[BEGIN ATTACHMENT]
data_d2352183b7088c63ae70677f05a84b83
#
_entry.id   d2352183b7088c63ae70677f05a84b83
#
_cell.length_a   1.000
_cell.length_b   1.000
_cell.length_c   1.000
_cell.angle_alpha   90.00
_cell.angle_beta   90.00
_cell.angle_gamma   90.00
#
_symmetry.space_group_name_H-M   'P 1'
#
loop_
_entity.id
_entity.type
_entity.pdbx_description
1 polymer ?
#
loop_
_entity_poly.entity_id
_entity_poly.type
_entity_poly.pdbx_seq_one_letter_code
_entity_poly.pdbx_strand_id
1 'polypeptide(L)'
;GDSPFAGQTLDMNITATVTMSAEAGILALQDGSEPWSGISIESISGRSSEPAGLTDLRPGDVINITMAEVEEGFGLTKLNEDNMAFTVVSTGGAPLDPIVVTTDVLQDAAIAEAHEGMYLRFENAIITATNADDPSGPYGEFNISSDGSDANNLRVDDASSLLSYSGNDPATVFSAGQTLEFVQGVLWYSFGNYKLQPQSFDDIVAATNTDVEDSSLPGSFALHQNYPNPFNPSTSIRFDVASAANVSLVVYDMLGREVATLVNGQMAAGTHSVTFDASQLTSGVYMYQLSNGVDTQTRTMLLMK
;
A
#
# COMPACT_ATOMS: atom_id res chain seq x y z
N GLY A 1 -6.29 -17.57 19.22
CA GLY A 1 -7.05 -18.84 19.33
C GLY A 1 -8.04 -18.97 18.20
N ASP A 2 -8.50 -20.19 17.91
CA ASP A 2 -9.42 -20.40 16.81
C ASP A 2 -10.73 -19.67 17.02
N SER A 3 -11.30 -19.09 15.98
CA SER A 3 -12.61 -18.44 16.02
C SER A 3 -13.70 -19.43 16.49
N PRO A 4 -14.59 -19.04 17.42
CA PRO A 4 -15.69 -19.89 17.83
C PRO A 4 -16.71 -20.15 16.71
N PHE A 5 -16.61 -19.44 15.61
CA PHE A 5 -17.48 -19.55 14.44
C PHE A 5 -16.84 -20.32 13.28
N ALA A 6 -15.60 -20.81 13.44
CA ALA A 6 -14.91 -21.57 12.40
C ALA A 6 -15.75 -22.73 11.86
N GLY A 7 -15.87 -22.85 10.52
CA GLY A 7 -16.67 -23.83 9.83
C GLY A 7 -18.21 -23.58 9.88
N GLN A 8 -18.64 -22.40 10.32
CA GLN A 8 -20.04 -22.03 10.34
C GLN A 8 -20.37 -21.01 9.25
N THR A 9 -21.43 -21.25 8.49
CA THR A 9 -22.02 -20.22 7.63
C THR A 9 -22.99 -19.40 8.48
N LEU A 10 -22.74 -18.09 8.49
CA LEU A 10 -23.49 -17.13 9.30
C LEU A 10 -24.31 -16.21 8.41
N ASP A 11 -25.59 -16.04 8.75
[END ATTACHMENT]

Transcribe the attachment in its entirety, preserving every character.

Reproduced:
data_d2352183b7088c63ae70677f05a84b83
#
_entry.id   d2352183b7088c63ae70677f05a84b83
#
_cell.length_a   1.000
_cell.length_b   1.000
_cell.length_c   1.000
_cell.angle_alpha   90.00
_cell.angle_beta   90.00
_cell.angle_gamma   90.00
#
_symmetry.space_group_name_H-M   'P 1'
#
loop_
_entity.id
_entity.type
_entity.pdbx_description
1 polymer ?
#
loop_
_entity_poly.entity_id
_entity_poly.type
_entity_poly.pdbx_seq_one_letter_code
_entity_poly.pdbx_strand_id
1 'polypeptide(L)'
;GDSPFAGQTLDMNITATVTMSAEAGILALQDGSEPWSGISIESISGRSSEPAGLTDLRPGDVINITMAEVEEGFGLTKLNEDNMAFTVVSTGGAPLDPIVVTTDVLQDAAIAEAHEGMYLRFENAIITATNADDPSGPYGEFNISSDGSDANNLRVDDASSLLSYSGNDPATVFSAGQTLEFVQGVLWYSFGNYKLQPQSFDDIVAATNTDVEDSSLPGSFALHQNYPNPFNPSTSIRFDVASAANVSLVVYDMLGREVATLVNGQMAAGTHSVTFDASQLTSGVYMYQLSNGVDTQTRTMLLMK
;
A
#
# COMPACT_ATOMS: atom_id res chain seq x y z
N GLY A 1 -6.29 -17.57 19.22
CA GLY A 1 -7.05 -18.84 19.33
C GLY A 1 -8.04 -18.97 18.20
N ASP A 2 -8.50 -20.19 17.91
CA ASP A 2 -9.42 -20.40 16.81
C ASP A 2 -10.73 -19.67 17.02
N SER A 3 -11.30 -19.09 15.98
CA SER A 3 -12.61 -18.44 16.02
C SER A 3 -13.70 -19.43 16.49
N PRO A 4 -14.59 -19.04 17.42
CA PRO A 4 -15.69 -19.89 17.83
C PRO A 4 -16.71 -20.15 16.71
N PHE A 5 -16.61 -19.44 15.61
CA PHE A 5 -17.48 -19.55 14.44
C PHE A 5 -16.84 -20.32 13.28
N ALA A 6 -15.60 -20.81 13.44
CA ALA A 6 -14.91 -21.57 12.40
C ALA A 6 -15.75 -22.73 11.86
N GLY A 7 -15.87 -22.85 10.52
CA GLY A 7 -16.67 -23.83 9.83
C GLY A 7 -18.21 -23.58 9.88
N GLN A 8 -18.64 -22.40 10.32
CA GLN A 8 -20.04 -22.03 10.34
C GLN A 8 -20.37 -21.01 9.25
N THR A 9 -21.43 -21.25 8.49
CA THR A 9 -22.02 -20.22 7.63
C THR A 9 -22.99 -19.40 8.48
N LEU A 10 -22.74 -18.09 8.49
CA LEU A 10 -23.49 -17.13 9.30
C LEU A 10 -24.31 -16.21 8.41
N ASP A 11 -25.59 -16.04 8.75